We use cutting-edge technologies such as electrophysiology, imaging, and molecular biological techniques to clone novel channels and define the functions of ion channels.
Channels are proteins present in the plasma membranes of all types of cells, including bacteria. Channels are activated by numerous stimuli such as electric voltage, mechanical agitation, heat, Ca2+ , and ligands. When activated, they adjust membrane potentials as well as intracellular Ca2+ concentration, thereby mediating numerous physiological functions. As a result, dysfunctions in these channels can result in numerous chronic diseases. The main focus of our laboratory is to clone novel channels using cutting-edge technologies such as bioinformatics.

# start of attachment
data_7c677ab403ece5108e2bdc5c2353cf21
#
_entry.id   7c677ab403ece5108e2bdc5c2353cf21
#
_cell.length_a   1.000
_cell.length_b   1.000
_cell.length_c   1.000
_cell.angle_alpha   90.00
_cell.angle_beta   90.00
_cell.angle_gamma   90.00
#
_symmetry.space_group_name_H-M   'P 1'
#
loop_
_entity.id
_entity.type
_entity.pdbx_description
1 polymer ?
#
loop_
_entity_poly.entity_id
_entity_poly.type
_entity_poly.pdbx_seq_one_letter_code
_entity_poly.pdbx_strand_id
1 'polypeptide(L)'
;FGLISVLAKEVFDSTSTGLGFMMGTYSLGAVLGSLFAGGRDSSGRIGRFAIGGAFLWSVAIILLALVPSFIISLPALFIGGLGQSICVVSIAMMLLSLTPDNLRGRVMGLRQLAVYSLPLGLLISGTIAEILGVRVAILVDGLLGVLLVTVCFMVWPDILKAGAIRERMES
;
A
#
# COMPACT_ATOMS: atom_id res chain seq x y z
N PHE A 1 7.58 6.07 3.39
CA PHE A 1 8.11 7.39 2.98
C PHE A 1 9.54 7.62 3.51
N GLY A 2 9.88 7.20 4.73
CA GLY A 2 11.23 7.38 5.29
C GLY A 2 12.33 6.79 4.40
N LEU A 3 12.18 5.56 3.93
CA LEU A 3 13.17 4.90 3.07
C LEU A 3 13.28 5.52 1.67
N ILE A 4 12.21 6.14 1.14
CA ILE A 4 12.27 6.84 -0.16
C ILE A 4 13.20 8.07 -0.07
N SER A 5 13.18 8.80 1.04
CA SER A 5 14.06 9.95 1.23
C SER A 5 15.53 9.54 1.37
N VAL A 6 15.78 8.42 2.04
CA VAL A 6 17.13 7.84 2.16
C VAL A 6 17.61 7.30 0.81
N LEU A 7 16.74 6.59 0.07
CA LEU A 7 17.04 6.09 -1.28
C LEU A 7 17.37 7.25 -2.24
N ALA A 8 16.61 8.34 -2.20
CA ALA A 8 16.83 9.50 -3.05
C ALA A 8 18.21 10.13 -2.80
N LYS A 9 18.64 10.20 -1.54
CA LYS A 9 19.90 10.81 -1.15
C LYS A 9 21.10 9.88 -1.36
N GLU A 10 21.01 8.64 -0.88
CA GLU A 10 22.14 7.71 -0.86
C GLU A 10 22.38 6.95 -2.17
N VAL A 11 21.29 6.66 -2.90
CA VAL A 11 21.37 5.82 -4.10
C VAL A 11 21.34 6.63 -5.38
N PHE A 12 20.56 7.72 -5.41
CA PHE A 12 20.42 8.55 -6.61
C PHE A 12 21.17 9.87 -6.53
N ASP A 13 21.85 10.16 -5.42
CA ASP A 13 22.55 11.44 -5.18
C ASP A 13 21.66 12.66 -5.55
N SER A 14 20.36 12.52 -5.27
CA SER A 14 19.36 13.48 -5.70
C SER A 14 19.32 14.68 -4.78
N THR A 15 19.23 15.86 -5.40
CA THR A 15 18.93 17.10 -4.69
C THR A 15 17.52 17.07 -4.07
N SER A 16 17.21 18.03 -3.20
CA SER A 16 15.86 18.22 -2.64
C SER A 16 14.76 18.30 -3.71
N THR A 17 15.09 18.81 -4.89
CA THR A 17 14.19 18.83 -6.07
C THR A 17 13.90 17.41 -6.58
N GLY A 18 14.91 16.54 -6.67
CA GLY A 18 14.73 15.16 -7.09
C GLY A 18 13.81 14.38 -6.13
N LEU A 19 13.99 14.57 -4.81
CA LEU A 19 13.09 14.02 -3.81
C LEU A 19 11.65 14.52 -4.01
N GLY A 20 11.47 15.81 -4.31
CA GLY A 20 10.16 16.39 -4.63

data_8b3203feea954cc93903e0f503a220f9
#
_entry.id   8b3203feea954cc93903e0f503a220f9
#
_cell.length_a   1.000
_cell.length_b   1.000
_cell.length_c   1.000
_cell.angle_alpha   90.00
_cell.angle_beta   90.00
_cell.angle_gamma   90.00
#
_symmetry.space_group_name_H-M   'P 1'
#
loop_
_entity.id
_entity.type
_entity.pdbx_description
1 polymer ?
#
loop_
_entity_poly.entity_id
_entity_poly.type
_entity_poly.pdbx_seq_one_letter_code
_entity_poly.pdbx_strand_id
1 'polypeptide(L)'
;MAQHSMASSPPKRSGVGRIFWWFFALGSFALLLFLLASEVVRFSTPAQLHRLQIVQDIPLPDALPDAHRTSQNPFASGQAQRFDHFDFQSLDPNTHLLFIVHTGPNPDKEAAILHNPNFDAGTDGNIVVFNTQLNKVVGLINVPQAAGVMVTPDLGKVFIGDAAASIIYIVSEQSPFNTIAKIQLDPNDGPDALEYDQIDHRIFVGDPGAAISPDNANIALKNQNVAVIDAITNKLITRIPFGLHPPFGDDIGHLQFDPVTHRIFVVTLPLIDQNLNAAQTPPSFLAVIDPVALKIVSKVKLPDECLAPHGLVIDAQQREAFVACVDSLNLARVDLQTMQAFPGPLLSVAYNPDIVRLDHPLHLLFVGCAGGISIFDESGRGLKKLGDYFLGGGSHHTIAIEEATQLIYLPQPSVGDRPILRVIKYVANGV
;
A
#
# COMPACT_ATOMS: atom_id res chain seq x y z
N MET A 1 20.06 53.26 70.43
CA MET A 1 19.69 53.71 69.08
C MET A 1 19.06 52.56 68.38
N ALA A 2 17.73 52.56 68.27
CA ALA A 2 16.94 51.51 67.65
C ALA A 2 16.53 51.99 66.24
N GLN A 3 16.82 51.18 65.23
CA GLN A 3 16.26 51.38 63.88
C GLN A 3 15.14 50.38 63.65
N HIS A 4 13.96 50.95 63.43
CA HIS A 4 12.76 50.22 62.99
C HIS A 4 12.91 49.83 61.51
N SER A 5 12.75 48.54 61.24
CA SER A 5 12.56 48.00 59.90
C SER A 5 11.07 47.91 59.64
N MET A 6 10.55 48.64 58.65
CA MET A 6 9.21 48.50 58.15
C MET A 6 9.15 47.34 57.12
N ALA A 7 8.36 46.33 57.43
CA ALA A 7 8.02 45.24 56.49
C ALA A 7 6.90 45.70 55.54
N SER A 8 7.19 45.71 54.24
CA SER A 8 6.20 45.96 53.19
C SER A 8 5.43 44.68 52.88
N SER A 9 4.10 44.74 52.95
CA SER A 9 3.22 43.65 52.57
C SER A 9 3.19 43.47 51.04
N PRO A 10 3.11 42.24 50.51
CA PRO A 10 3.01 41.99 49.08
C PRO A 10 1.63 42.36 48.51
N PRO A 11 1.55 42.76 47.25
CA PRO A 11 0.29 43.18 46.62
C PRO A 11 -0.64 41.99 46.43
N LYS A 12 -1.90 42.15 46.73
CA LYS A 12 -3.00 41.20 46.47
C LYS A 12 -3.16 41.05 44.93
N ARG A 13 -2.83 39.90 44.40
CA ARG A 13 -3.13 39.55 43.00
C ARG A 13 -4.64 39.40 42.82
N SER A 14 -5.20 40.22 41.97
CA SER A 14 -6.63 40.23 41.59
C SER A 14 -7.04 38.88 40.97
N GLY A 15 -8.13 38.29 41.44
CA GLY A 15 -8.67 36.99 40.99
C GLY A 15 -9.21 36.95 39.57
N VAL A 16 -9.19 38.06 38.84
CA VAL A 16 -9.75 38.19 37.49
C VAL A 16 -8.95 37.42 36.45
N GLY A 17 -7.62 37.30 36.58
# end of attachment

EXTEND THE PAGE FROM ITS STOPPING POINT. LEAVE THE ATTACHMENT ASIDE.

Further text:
Channels have their own unique properties: ion selectivity, activation mechanisms, pharmacology, modulation by cellular signals, etc. Using patch-clamp techniques, the ion channels are studied from cell lines, primary cultured cells or tissues in order to identify and characterize the channels’ biophysical properties.
By using various techniques for generating knock-out or knock-in mice, our laboratory seeks to define the physiological and pathological functions of channels. Anoctamins and mechanosensitive channels are our primary targets of study. And tissue-specific gene ablation in mice is preferred using the Cre-lox system.
Because channels mediate numerous key functions, defects can lead to chronic—often fatal—diseases. An example of this is cystic fibrosis, which results from loss-of-function mutations in a CFTR chloride channel. Therefore, chemicals that modulate channel activity are strong candidates for treating chronic diseases, which is why our center is diligently working to seek them out. Our center’s high throughput screening system will further aid us in finding new channel modulators from chemical libraries.